The issues are deep, and they can be addressed.
Could it be that almost everything we think we know about sex addiction is wrong?
Articles in the media have "documented" that sex addiction can be caused by things such as the following:
- A genetic predisposition to emotional dysregulation, impulsivity and sensation-seeking behavior.
- Higher levels of sex hormones that lead to a hyperactive libido.
- Exposure to sexual content at an early age.
- Mental health issues such as anxiety and depression.
While some individuals with these traits may exhibit behaviors that look like what popular culture has labeled sex addiction, there are many more people with these traits who simply don’t.
Not everyone with high levels of sex hormones will seek sex compulsively, nor will every individual who has been exposed to sexual content at an early age. If that were true, we would be in for a population explosion of "sex addicts" in the near future due to the wide spread availability of porn.
And I do not see that happening.
Sex addiction is not a clinically diagnosable according to the Diagnostic and Statistical Manual of Mental Disorders (DSM-5), but yes, people certainly engage in compulsive, sexualized behaviors.
So why do people develop an overwhelming desire for sexual encounters even though they know what they are doing is potentially harmful to themselves and their partner? What is truly driving this behavior?
This may begin in infancy, when a less than secure attachment is formed with the child's primary caregiver, or later on in childhood when one's needs never feel truly met or understood. Such a lack of intimate connection can have a dramatic effect on a person's psyche, even though they may have had what looks like a "good childhood" in the eyes of the world.
We naturally come from a oneness — a connection with the all — and when this is not confirmed in life by those around us in our formative years, we crave this connection and will seek it in other forms, or simply choose to numb ourselves with the myriad avenues of distraction available to us, such as food, the internet, work, shopping, phone, cleaning, drama, etc.
As a way of coping with not feeling met, many times we may choose to shut down to varying degrees and keep others out.
Unfortunately, this only deepens the sense of isolation we feel, and therefore increases our craving for the connection and intimacy we seek.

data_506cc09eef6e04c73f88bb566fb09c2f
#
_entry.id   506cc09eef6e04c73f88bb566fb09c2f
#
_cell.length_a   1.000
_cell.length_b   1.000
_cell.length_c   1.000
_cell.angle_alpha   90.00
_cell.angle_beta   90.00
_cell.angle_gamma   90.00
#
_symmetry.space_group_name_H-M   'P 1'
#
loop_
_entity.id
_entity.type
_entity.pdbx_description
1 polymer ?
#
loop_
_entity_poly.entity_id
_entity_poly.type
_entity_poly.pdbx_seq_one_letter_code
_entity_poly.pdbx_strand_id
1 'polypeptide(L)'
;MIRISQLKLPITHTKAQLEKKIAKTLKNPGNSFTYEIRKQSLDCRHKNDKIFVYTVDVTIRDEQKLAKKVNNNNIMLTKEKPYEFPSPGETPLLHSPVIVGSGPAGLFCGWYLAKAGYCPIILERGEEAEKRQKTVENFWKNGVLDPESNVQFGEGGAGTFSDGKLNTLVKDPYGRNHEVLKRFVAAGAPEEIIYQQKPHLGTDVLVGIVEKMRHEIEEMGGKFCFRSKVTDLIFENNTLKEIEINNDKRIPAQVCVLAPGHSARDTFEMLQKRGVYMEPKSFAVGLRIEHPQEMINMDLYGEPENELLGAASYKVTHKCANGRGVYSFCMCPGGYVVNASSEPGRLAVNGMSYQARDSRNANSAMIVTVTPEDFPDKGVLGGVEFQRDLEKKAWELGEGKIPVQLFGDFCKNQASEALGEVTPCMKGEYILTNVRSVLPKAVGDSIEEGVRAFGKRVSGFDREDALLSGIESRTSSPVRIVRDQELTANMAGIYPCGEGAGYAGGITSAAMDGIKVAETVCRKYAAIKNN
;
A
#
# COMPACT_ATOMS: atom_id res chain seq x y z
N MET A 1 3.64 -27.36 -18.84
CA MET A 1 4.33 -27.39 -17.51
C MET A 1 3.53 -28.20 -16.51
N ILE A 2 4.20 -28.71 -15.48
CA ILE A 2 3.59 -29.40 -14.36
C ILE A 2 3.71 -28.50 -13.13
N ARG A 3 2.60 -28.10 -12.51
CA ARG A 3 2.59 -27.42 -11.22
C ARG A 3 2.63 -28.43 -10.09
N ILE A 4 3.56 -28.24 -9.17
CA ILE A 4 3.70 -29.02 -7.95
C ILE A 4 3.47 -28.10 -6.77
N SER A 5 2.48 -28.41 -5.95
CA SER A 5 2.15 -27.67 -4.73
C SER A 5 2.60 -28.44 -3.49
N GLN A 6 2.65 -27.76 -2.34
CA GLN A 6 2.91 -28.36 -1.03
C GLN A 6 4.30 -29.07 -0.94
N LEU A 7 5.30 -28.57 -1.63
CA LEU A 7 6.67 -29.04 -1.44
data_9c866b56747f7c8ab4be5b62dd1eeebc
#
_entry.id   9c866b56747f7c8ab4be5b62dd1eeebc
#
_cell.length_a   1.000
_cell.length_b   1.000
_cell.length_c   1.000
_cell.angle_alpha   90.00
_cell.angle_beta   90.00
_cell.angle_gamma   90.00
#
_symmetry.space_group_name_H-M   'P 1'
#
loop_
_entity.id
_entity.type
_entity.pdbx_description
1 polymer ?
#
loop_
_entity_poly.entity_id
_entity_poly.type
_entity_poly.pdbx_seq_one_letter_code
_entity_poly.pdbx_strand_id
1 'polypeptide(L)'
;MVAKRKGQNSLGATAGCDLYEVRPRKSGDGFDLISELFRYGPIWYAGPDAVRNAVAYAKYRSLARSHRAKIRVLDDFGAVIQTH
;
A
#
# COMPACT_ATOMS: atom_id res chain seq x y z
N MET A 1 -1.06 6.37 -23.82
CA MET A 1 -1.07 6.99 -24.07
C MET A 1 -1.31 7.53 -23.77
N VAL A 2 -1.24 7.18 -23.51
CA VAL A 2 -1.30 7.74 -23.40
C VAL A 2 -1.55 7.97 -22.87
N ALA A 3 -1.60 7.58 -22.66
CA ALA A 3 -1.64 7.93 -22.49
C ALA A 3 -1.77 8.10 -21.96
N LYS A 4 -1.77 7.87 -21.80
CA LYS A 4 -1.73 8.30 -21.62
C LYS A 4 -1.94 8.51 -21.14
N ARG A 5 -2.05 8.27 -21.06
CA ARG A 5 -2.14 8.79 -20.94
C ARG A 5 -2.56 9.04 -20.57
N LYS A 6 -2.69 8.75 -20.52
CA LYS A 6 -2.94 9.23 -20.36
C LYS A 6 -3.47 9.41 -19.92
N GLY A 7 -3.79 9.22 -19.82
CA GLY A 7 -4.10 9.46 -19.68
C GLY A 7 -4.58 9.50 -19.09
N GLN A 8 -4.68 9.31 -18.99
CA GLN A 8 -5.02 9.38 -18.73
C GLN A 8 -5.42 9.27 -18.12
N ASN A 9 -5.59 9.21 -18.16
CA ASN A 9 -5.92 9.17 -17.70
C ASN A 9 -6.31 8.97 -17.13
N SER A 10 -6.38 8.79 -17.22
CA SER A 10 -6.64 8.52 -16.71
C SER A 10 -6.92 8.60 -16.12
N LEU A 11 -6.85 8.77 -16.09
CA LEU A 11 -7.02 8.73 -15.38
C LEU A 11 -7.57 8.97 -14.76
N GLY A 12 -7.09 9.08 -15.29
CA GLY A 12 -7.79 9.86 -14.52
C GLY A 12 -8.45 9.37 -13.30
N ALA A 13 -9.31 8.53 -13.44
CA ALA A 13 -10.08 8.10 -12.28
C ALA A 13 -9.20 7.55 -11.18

And there arises the distinction between having sex verses making love.
When we make love we are open, our heart is open, and we let our partner in. We feel connected to the love that we are, and have a desire to share this with another. When your partner is in this same space, making love is an exhilarating and confirming experience. Within it there is a sense of completion and a confirmation of the true connection you both feel outside the bedroom.
Sex on the other hand, is a mechanical act that is void of true connection. It is "I-centric" and all about what they are going to get out of the experience individually. You can be completely shut down to your partner emotionally and still have sex, but due to the lack of connection there will be no confirmation. The orgasm will feel quite empty, and you will be left feeling unfulfilled and wanting more.
Having sex can give you a pseudo sense of connection for a fleeting moment, which then vanishes into thin air. This lays the foundation for a potential sex "addiction."
Through their many liaisons, people with compulsive sexual behavior are craving intimacy and connection, but instead find a sense of exhilaration with the thrill of the chase and the ultimate act, but are then left feeling empty with a lack of connection that drove them to seek having sex in the first place. They are trapped in a vicious cycle that ultimately goes nowhere.
Nowhere that is, until they stop and allow themselves to feel what is truly going on. Seeking out a trained professional can be very supportive. This can help to provide clarity to what is going on for them and with this newfound awareness be able to begin to address their hurts and open up to life once again.
In that, the neediness will subside and true relationships can begin to be formed so they may regain not only a sense of connection with others, but also with themselves.
Kate Chorley is a psychotherapist, life coach & marriage counselor who sees her primary role as assisting her clients to raise their awareness of themselves and the world around them. From this state of being they are more empowered with knowledge and understanding of the choices they can make that will best serve them. She uses a range of therapeutic counseling techniques such as Person Centered, Solution Focused, Gestalt and Narrative Therapy. To learn more, visit her at www.katechorley.com.au.